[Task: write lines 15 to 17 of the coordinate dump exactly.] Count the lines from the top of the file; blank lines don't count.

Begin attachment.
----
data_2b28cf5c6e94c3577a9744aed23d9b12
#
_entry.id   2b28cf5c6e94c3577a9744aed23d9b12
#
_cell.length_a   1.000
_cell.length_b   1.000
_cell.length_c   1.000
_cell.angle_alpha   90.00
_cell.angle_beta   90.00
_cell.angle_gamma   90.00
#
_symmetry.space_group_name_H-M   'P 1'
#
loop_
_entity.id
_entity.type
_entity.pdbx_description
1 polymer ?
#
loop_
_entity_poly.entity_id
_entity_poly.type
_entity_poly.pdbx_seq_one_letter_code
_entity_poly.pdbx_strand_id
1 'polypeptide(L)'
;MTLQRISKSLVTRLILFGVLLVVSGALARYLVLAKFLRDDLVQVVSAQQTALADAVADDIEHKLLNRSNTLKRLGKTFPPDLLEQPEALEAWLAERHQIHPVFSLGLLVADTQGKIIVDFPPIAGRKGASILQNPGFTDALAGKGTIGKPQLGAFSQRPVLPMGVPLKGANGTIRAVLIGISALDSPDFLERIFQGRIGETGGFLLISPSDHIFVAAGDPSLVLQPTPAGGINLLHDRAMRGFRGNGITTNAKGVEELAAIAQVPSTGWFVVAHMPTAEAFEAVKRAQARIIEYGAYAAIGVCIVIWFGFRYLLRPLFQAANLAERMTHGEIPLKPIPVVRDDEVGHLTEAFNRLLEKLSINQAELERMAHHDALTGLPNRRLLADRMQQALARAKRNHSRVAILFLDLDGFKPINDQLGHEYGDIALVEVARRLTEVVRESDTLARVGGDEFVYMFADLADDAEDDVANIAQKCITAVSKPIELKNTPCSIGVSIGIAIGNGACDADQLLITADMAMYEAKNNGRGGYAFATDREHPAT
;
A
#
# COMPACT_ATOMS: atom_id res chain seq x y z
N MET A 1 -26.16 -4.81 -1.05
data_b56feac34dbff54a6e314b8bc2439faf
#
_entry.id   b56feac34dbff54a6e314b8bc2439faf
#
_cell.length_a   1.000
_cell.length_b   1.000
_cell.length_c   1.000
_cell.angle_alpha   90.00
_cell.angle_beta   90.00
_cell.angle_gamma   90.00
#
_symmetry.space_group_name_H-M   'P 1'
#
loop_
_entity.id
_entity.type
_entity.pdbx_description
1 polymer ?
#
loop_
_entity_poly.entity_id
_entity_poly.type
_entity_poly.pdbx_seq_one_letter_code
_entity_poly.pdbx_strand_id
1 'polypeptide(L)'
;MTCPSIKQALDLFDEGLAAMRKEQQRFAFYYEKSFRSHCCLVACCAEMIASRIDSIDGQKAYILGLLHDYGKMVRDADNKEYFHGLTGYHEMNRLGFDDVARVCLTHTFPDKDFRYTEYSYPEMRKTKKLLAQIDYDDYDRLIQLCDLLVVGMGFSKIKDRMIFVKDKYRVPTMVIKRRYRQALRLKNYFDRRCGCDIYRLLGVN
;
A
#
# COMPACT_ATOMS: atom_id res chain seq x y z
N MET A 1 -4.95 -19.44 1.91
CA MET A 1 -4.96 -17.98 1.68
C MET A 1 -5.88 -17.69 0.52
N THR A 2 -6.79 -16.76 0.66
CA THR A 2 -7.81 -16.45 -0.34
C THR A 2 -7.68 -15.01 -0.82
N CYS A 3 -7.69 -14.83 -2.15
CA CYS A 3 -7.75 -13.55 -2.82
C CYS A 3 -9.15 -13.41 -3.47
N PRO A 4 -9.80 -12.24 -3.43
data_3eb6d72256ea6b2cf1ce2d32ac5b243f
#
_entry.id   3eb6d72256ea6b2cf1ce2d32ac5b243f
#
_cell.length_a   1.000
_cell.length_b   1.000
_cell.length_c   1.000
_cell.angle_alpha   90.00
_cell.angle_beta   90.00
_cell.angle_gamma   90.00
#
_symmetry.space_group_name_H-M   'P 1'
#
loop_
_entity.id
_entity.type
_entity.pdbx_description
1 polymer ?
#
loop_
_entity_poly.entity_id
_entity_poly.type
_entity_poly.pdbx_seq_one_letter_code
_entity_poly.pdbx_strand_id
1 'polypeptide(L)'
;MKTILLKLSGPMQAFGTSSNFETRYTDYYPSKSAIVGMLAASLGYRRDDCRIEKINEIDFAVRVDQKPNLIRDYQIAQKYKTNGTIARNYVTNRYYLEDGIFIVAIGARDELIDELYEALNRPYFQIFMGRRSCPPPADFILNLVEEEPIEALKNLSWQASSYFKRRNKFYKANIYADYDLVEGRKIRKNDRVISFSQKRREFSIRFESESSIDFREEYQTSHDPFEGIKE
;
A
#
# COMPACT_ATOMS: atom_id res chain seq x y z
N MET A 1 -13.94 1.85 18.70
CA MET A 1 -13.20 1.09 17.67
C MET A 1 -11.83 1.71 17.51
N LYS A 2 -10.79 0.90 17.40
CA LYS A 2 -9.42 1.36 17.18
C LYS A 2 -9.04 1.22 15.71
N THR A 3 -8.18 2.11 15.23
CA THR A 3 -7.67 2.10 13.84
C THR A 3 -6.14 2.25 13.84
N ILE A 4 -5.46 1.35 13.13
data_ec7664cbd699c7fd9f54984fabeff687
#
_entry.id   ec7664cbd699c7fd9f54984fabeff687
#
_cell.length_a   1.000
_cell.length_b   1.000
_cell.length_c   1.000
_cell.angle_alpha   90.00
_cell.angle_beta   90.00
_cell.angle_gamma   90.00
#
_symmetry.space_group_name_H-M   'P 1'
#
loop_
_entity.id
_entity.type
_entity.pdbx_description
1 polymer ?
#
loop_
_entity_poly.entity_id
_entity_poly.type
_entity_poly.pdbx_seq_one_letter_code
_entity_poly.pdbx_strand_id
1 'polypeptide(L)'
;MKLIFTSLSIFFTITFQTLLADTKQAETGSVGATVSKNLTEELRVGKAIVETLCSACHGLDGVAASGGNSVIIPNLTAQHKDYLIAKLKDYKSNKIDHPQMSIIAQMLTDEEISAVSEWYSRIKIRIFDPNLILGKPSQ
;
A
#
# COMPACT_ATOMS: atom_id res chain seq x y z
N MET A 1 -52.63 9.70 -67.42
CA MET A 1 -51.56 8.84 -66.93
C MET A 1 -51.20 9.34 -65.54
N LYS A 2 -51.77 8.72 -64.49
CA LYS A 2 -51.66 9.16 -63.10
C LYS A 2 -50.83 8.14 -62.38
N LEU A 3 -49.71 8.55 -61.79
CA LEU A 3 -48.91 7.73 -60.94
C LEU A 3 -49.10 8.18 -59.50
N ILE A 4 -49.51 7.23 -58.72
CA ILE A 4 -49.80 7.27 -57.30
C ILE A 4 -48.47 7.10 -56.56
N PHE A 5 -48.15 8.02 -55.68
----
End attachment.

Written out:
_entity.id
_entity.type
_entity.pdbx_description